One Thinks of It All as a Dream is showing at the Traverse Theatre in Edinburgh until Saturday 29 October (daily 1–2pm, with additional evening show Friday 7–8pm), and The Lemon Tree in Aberdeen from 1-5 November (Tuesday–Friday 6–7pm, with additional lunchtime shows Thursday & Saturday 1–2pm). For ticket information and to book, click here

Commissioned by the Scottish Mental Health Arts & Film Festival and co-produced by A Play, A Pie and A Pint, in association with the Traverse Theatre and Aberdeen Performing Arts.  

This article was produced as part of our Talking Heads project. Click here for more information. 

On Tuesday 25 October, between 1pm and 3pm to be precise, the happiest place on the planet would have to have been the Orbiston Neighborhood Centre in Bellshill. For it was here that the mental health performance group Fool On were performing their show In Time You Will Recover. 

This cabaret style show revealed the hidden talents of a few mental health sufferers, who, through months of practice, have honed their performing skills and thrown away the shackles of their anxiety, enabling them to take to the stage.

It wasn’t just in admiration that the audience watched on. It was also in awe too, as the level of talent shone through with each and every performer. There was singing, comedy, magic and by the beginning of the second part, dancing. But this dancing display didn’t come from the performers. No, it was the audience themselves, as the atmosphere rubbed off on them and they loosened their shackles, making this event a fun place to be and a total success.

But this show wasn’t just about pleasing the audience, it was also about the performers and the goals they achieved through exposing themselves to the scrutiny of an audience. That’s very brave thing to do, especially considering their mental health backgrounds, and I must say that one of my highlights was seeing the huge smile on each performer’s face as they finished their set and saw the acclaim and approval from the audience.

Fool On, keep up the good work! And a big cry out to the performers: Stuart, Charlie, Auld Tam, Big Jim, Tee Jay, Steffi, Nicola and the mouthorgan man Tommy.

by Colin MacGregor


For more information about Fool On or to get involved, take a look at their website

Colin has also produced this vlog about his own experiences with mental health and why he has got involved with the Talking Heads project:

Growing up is tricky at the best of times, navigating the complex choreography of schoolyard bullies, endless homework assignments, grumpy teachers, and the sudden headrush of hopeless crushes and hormones. So imagine juggling all this and then adding an ill parent into the equation.

Invisible Army, written by Victoria Beesley and developed over the space of a year and a half with young carers at Glasgow South West Carers Centre, aims to show the reality of life for young people who are looking after family members with illness, disabilities or alcohol and drug problems. Yet the play neatly sidesteps full on heaviness by injecting a surreal twist, lifting the story out of the ordinary with humour, music and dance, while still preserving the vital elements of poignancy and emotional impact.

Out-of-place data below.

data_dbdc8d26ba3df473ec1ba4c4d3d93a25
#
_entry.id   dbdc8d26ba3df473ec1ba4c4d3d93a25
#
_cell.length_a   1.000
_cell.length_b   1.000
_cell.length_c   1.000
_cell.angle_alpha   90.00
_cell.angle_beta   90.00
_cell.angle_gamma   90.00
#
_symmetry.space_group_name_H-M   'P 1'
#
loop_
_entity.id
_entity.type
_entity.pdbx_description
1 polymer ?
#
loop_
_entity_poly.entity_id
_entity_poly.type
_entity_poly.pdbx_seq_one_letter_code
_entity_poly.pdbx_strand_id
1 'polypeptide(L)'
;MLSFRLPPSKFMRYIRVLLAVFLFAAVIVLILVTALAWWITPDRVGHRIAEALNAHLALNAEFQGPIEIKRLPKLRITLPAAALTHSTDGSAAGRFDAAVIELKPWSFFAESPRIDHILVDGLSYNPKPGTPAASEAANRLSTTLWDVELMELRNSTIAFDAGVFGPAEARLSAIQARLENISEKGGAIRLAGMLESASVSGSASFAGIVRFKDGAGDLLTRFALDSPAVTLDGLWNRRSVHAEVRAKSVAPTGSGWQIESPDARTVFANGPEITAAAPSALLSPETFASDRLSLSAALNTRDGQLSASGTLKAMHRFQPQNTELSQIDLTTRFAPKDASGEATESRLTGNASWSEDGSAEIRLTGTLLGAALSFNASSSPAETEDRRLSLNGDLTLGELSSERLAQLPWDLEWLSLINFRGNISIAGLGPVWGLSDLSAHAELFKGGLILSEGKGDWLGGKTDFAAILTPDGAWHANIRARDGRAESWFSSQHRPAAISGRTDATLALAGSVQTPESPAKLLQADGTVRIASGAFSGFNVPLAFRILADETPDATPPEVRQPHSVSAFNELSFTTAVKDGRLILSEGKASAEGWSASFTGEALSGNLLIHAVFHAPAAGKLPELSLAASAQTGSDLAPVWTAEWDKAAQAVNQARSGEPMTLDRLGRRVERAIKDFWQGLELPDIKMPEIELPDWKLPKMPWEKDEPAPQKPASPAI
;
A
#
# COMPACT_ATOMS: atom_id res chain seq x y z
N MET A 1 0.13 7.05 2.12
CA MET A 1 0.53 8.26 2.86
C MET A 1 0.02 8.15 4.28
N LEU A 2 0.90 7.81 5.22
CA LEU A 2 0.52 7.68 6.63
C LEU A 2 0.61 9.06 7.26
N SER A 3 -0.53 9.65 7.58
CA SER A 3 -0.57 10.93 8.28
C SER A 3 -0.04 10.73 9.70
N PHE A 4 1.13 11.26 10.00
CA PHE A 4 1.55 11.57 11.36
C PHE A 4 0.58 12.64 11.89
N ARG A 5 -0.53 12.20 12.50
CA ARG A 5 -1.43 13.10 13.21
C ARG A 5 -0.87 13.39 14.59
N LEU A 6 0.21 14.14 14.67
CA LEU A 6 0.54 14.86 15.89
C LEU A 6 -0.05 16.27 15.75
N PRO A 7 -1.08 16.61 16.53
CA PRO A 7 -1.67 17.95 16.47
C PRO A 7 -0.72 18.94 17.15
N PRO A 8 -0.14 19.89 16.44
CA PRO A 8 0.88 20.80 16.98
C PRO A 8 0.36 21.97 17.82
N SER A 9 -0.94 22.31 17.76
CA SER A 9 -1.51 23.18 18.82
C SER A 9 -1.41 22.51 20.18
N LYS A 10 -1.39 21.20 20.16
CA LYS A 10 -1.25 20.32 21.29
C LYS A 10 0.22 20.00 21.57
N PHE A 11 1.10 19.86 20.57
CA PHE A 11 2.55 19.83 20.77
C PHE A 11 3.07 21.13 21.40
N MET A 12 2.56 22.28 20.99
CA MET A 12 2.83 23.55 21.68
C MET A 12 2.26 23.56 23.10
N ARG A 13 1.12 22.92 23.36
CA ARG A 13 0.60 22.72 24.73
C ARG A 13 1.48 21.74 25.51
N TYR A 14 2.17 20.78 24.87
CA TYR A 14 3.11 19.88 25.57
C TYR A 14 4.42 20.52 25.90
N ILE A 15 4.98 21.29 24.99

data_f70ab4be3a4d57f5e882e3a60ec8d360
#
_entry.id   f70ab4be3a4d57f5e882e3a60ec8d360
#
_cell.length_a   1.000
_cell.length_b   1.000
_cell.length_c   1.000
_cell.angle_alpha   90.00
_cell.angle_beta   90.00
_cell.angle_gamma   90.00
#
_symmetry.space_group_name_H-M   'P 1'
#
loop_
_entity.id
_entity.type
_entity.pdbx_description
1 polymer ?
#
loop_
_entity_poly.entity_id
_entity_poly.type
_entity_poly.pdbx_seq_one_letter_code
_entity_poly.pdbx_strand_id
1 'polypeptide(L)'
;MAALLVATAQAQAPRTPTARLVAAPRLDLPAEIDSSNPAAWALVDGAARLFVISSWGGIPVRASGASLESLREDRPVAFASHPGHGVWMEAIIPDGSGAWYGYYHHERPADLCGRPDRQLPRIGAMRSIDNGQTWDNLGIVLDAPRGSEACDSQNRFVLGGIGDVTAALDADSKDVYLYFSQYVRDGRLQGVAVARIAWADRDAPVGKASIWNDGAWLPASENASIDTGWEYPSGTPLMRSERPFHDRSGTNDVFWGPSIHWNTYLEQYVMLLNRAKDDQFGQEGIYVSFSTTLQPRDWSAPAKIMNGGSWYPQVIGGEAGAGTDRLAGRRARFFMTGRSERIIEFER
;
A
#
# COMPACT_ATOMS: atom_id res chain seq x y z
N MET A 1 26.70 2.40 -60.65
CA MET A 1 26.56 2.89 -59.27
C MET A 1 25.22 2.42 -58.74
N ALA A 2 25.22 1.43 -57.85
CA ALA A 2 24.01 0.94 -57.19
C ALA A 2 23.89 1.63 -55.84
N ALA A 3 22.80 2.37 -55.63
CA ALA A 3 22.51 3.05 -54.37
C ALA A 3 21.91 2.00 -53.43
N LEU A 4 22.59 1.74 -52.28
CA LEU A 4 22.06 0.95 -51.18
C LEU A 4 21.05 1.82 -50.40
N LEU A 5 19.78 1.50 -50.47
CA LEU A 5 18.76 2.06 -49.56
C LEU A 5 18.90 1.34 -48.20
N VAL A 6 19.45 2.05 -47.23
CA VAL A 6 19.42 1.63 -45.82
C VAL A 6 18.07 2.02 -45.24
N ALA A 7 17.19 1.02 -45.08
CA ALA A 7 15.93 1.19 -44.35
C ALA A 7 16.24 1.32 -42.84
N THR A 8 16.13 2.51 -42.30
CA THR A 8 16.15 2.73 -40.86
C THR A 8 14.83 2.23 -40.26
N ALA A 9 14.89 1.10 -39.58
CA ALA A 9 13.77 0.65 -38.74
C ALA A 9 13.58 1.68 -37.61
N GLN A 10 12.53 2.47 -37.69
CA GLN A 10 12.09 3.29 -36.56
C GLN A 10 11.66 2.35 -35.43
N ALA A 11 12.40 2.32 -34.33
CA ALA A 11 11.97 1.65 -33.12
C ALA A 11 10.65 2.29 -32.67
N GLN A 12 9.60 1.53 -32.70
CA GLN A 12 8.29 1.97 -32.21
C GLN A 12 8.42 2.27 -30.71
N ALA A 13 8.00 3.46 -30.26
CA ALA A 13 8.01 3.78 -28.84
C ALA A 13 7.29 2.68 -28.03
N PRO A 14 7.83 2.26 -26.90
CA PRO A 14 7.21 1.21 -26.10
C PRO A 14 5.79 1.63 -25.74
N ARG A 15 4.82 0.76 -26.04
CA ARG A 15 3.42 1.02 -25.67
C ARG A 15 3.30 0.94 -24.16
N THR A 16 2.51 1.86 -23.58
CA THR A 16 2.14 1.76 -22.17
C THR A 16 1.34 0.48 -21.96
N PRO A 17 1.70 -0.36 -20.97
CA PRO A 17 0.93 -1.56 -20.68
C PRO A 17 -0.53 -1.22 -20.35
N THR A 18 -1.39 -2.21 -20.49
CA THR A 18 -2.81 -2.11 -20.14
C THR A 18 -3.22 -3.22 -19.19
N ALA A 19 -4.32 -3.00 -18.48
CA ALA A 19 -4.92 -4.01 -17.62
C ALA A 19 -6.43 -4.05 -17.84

Directed by Emily Reutlinger, the one-act play follows a day in the life of Robbie (Michael Abubakar), a young boy caring for his mum (Rosalind Sydney) who is living with the debilitating aftereffects of a stroke. Life for them is divided into ‘before the incident’ and ‘after the incident’, revealing how illness can shift reality into a different dimension altogether. Alice Wilson’s inventive set design helps bring this to the fore, with Robbie at one point falling into the ‘crack’, a space of unwitnessed struggle which graphically symbolises the risks faced by young carers in a society that is all too often unaware of their existence.

Beesley seems to suggest that imagination can either offer a welcome escape into fantasy or risk spiralling out of control. The blurring of the real and the imagined is at once the source of humour and a sign of overwhelming emotion, as we follow Robbie’s attempts to cope with all the competing demands of a single day. Interludes of dance (choreographed by Tony Mills), music (performed by Dan Beesley on stage) and dramatic lighting (Elle Taylor) shift the mood between mental suffering and madcap hilarity, touching on moments of heartbreaking honesty before skittering off into wit and physical comedy. As the young carers write in the play’s programme: ‘It was important to us that it wasn’t all doom and gloom’, and this mix of emotions reflects their lived reality, experiencing both the positive aspect of caring for loved ones along with the negative effects of anxiety, exhaustion, missed days of school and social isolation.

According to the Carers Trust website, there are an estimated 700,000 carers under the age of 18 in the UK, coping with the practical running of households - cleaning, cooking, shopping - as well as the physical symptoms and emotional needs of the people they care for. While the Carers (Scotland) Act 2016, coming into force in 2017, promises to provide more assistance for adult and young carers from local authorities, Invisible Army highlights how easy it is for these young people to miss out. As the narrator tells us about Robbie: ‘He started becoming invisible the day he brought his mum home from the hospital’.

In a context of slashed services and benefits, and an ageing population in which Carers Trust estimates three out of five of us will become carers, Invisible Army focuses our attention on the importance of peer support and positive social affirmation. Terra Incognita, Beesley’s Glasgow-based arts organisation that shares ‘the extraordinary stories of ordinary people’ such as Robbie, shows us the transformative power of creativity and art. Connecting the invisible army of young carers in co-creation, this play helps to highlight a social phenomenon that might otherwise remain unseen, harnessing their resilience and emphasising empowerment over pity. As the young carers put it themselves: ‘We wouldn’t change our situation. It’s who we are.’ Faced with such a reality, it’s surely up to the rest of us to ensure they receive the recognition and support they deserve.

by Clare Blackburne


Invisible Army was part of Headspace, an annual programme of events held at Platform as part of SMHAFF. Headspace's Epic Celebration Day takes place on Friday 28 October, to mark Platform's first decade. Click here for the full Headspace programme.